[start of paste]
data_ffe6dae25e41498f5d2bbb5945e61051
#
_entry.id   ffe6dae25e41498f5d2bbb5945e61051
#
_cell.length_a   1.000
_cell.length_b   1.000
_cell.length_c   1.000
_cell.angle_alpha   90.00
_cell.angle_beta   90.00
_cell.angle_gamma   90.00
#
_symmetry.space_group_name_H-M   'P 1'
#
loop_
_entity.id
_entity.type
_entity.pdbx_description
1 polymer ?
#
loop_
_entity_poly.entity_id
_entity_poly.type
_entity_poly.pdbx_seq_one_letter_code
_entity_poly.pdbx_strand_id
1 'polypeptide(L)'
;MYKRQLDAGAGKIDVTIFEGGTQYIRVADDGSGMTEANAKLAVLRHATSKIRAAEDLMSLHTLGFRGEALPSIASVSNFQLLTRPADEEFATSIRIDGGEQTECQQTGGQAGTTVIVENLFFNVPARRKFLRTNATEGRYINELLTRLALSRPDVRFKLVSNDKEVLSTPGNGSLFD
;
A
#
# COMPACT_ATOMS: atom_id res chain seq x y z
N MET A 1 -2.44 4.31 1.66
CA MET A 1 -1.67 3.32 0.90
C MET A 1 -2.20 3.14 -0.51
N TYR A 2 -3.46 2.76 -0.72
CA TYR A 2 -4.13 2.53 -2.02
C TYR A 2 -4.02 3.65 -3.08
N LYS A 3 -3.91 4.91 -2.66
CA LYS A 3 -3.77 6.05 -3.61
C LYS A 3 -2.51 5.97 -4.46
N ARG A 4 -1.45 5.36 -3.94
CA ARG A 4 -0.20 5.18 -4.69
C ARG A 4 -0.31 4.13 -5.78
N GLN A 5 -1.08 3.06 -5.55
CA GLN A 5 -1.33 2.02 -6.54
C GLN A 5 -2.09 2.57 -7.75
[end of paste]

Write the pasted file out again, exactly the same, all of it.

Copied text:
data_ffe6dae25e41498f5d2bbb5945e61051
#
_entry.id   ffe6dae25e41498f5d2bbb5945e61051
#
_cell.length_a   1.000
_cell.length_b   1.000
_cell.length_c   1.000
_cell.angle_alpha   90.00
_cell.angle_beta   90.00
_cell.angle_gamma   90.00
#
_symmetry.space_group_name_H-M   'P 1'
#
loop_
_entity.id
_entity.type
_entity.pdbx_description
1 polymer ?
#
loop_
_entity_poly.entity_id
_entity_poly.type
_entity_poly.pdbx_seq_one_letter_code
_entity_poly.pdbx_strand_id
1 'polypeptide(L)'
;MYKRQLDAGAGKIDVTIFEGGTQYIRVADDGSGMTEANAKLAVLRHATSKIRAAEDLMSLHTLGFRGEALPSIASVSNFQLLTRPADEEFATSIRIDGGEQTECQQTGGQAGTTVIVENLFFNVPARRKFLRTNATEGRYINELLTRLALSRPDVRFKLVSNDKEVLSTPGNGSLFD
;
A
#
# COMPACT_ATOMS: atom_id res chain seq x y z
N MET A 1 -2.44 4.31 1.66
CA MET A 1 -1.67 3.32 0.90
C MET A 1 -2.20 3.14 -0.51
N TYR A 2 -3.46 2.76 -0.72
CA TYR A 2 -4.13 2.53 -2.02
C TYR A 2 -4.02 3.65 -3.08
N LYS A 3 -3.91 4.91 -2.66
CA LYS A 3 -3.77 6.05 -3.61
C LYS A 3 -2.51 5.97 -4.46
N ARG A 4 -1.45 5.36 -3.94
CA ARG A 4 -0.20 5.18 -4.69
C ARG A 4 -0.31 4.13 -5.78
N GLN A 5 -1.08 3.06 -5.55
CA GLN A 5 -1.33 2.02 -6.54
C GLN A 5 -2.09 2.57 -7.75